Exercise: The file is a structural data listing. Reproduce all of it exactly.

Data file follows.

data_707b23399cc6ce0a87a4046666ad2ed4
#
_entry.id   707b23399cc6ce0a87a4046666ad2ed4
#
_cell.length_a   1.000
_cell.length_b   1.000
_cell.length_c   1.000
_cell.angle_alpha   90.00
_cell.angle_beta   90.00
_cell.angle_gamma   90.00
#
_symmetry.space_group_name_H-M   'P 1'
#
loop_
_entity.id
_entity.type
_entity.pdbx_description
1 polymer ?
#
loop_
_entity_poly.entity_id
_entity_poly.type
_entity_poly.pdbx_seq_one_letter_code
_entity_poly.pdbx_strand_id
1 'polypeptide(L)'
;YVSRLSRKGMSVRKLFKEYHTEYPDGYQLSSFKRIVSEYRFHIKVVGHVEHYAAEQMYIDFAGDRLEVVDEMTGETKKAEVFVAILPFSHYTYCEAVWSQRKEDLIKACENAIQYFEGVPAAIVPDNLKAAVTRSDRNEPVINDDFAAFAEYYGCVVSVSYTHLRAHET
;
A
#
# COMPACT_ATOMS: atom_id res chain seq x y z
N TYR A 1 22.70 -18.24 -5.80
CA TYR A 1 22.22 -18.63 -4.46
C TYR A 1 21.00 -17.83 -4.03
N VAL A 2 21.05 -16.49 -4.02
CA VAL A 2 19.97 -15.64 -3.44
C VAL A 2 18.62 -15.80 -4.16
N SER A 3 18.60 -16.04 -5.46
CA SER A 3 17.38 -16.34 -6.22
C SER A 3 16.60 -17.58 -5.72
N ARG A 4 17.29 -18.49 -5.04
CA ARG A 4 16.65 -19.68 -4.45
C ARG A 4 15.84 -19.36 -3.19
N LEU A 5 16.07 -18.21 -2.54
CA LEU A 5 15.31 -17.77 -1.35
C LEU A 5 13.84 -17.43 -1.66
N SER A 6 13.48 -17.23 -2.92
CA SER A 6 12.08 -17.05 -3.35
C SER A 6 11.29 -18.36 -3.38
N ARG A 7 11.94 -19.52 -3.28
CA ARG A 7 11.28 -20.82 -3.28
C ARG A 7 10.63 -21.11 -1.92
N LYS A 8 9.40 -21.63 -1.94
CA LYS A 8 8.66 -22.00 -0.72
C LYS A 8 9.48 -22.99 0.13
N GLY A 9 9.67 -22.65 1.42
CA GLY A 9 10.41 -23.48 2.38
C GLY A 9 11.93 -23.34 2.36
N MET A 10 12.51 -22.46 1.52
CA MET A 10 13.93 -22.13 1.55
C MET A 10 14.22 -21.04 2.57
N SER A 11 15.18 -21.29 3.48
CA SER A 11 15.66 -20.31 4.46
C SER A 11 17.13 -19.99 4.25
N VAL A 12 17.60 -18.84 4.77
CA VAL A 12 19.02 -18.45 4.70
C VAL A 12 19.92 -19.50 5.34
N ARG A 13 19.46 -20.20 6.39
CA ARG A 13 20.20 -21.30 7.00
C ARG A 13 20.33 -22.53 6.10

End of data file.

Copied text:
data_707b23399cc6ce0a87a4046666ad2ed4
#
_entry.id   707b23399cc6ce0a87a4046666ad2ed4
#
_cell.length_a   1.000
_cell.length_b   1.000
_cell.length_c   1.000
_cell.angle_alpha   90.00
_cell.angle_beta   90.00
_cell.angle_gamma   90.00
#
_symmetry.space_group_name_H-M   'P 1'
#
loop_
_entity.id
_entity.type
_entity.pdbx_description
1 polymer ?
#
loop_
_entity_poly.entity_id
_entity_poly.type
_entity_poly.pdbx_seq_one_letter_code
_entity_poly.pdbx_strand_id
1 'polypeptide(L)'
;YVSRLSRKGMSVRKLFKEYHTEYPDGYQLSSFKRIVSEYRFHIKVVGHVEHYAAEQMYIDFAGDRLEVVDEMTGETKKAEVFVAILPFSHYTYCEAVWSQRKEDLIKACENAIQYFEGVPAAIVPDNLKAAVTRSDRNEPVINDDFAAFAEYYGCVVSVSYTHLRAHET
;
A
#
# COMPACT_ATOMS: atom_id res chain seq x y z
N TYR A 1 22.70 -18.24 -5.80
CA TYR A 1 22.22 -18.63 -4.46
C TYR A 1 21.00 -17.83 -4.03
N VAL A 2 21.05 -16.49 -4.02
CA VAL A 2 19.97 -15.64 -3.44
C VAL A 2 18.62 -15.80 -4.16
N SER A 3 18.60 -16.04 -5.46
CA SER A 3 17.38 -16.34 -6.22
C SER A 3 16.60 -17.58 -5.72
N ARG A 4 17.29 -18.49 -5.04
CA ARG A 4 16.65 -19.68 -4.45
C ARG A 4 15.84 -19.36 -3.19
N LEU A 5 16.07 -18.21 -2.54
CA LEU A 5 15.31 -17.77 -1.35
C LEU A 5 13.84 -17.43 -1.66
N SER A 6 13.48 -17.23 -2.92
CA SER A 6 12.08 -17.05 -3.35
C SER A 6 11.29 -18.36 -3.38
N ARG A 7 11.94 -19.52 -3.28
CA ARG A 7 11.28 -20.82 -3.28
C ARG A 7 10.63 -21.11 -1.92
N LYS A 8 9.40 -21.63 -1.94
CA LYS A 8 8.66 -22.00 -0.72
C LYS A 8 9.48 -22.99 0.13
N GLY A 9 9.67 -22.65 1.42
CA GLY A 9 10.41 -23.48 2.38
C GLY A 9 11.93 -23.34 2.36
N MET A 10 12.51 -22.46 1.52
CA MET A 10 13.93 -22.13 1.55
C MET A 10 14.22 -21.04 2.57
N SER A 11 15.18 -21.29 3.48
CA SER A 11 15.66 -20.31 4.46
C SER A 11 17.13 -19.99 4.25
N VAL A 12 17.60 -18.84 4.77
CA VAL A 12 19.02 -18.45 4.70
C VAL A 12 19.92 -19.50 5.34
N ARG A 13 19.46 -20.20 6.39
CA ARG A 13 20.20 -21.30 7.00
C ARG A 13 20.33 -22.53 6.10